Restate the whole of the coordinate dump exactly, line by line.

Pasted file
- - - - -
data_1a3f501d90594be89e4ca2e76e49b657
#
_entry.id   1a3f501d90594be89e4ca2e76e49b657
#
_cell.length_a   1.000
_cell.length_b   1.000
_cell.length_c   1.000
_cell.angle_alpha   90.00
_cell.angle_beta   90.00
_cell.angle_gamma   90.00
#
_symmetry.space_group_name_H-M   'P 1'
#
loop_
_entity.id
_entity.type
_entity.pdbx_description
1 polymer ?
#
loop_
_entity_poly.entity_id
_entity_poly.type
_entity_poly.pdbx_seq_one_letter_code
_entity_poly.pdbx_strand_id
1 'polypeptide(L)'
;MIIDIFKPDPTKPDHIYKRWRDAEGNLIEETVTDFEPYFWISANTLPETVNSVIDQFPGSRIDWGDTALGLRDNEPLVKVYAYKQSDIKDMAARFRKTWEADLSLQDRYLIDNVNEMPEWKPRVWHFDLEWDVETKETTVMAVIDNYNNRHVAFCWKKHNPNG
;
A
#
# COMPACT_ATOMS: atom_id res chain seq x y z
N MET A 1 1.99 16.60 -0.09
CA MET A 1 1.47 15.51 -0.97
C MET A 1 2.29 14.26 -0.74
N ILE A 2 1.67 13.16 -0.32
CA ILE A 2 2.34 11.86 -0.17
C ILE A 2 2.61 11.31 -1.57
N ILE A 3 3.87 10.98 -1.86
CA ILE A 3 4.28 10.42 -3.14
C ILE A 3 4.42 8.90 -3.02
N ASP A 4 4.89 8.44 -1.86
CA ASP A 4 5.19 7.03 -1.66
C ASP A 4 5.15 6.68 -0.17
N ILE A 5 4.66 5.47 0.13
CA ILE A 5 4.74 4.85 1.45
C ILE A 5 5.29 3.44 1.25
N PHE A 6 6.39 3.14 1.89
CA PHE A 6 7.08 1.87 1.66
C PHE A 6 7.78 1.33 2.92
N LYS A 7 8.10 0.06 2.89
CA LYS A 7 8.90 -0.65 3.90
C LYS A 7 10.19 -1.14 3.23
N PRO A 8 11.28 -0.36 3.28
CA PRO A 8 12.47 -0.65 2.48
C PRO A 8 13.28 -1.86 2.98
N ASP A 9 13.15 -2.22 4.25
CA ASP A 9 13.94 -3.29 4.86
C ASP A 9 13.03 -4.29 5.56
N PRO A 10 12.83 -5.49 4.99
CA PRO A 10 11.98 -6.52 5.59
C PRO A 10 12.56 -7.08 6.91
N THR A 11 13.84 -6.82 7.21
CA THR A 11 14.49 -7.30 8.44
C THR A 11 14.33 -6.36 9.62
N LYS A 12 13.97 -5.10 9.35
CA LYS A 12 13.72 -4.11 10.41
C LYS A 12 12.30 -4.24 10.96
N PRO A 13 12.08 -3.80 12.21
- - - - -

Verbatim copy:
data_1a3f501d90594be89e4ca2e76e49b657
#
_entry.id   1a3f501d90594be89e4ca2e76e49b657
#
_cell.length_a   1.000
_cell.length_b   1.000
_cell.length_c   1.000
_cell.angle_alpha   90.00
_cell.angle_beta   90.00
_cell.angle_gamma   90.00
#
_symmetry.space_group_name_H-M   'P 1'
#
loop_
_entity.id
_entity.type
_entity.pdbx_description
1 polymer ?
#
loop_
_entity_poly.entity_id
_entity_poly.type
_entity_poly.pdbx_seq_one_letter_code
_entity_poly.pdbx_strand_id
1 'polypeptide(L)'
;MIIDIFKPDPTKPDHIYKRWRDAEGNLIEETVTDFEPYFWISANTLPETVNSVIDQFPGSRIDWGDTALGLRDNEPLVKVYAYKQSDIKDMAARFRKTWEADLSLQDRYLIDNVNEMPEWKPRVWHFDLEWDVETKETTVMAVIDNYNNRHVAFCWKKHNPNG
;
A
#
# COMPACT_ATOMS: atom_id res chain seq x y z
N MET A 1 1.99 16.60 -0.09
CA MET A 1 1.47 15.51 -0.97
C MET A 1 2.29 14.26 -0.74
N ILE A 2 1.67 13.16 -0.32
CA ILE A 2 2.34 11.86 -0.17
C ILE A 2 2.61 11.31 -1.57
N ILE A 3 3.87 10.98 -1.86
CA ILE A 3 4.28 10.42 -3.14
C ILE A 3 4.42 8.90 -3.02
N ASP A 4 4.89 8.44 -1.86
CA ASP A 4 5.19 7.03 -1.66
C ASP A 4 5.15 6.68 -0.17
N ILE A 5 4.66 5.47 0.13
CA ILE A 5 4.74 4.85 1.45
C ILE A 5 5.29 3.44 1.25
N PHE A 6 6.39 3.14 1.89
CA PHE A 6 7.08 1.87 1.66
C PHE A 6 7.78 1.33 2.92
N LYS A 7 8.10 0.06 2.89
CA LYS A 7 8.90 -0.65 3.90
C LYS A 7 10.19 -1.14 3.23
N PRO A 8 11.28 -0.36 3.28
CA PRO A 8 12.47 -0.65 2.48
C PRO A 8 13.28 -1.86 2.98
N ASP A 9 13.15 -2.22 4.25
CA ASP A 9 13.94 -3.29 4.86
C ASP A 9 13.03 -4.29 5.56
N PRO A 10 12.83 -5.49 4.99
CA PRO A 10 11.98 -6.52 5.59
C PRO A 10 12.56 -7.08 6.91
N THR A 11 13.84 -6.82 7.21
CA THR A 11 14.49 -7.30 8.44
C THR A 11 14.33 -6.36 9.62
N LYS A 12 13.97 -5.10 9.35
CA LYS A 12 13.72 -4.11 10.41
C LYS A 12 12.30 -4.24 10.96
N PRO A 13 12.08 -3.80 12.21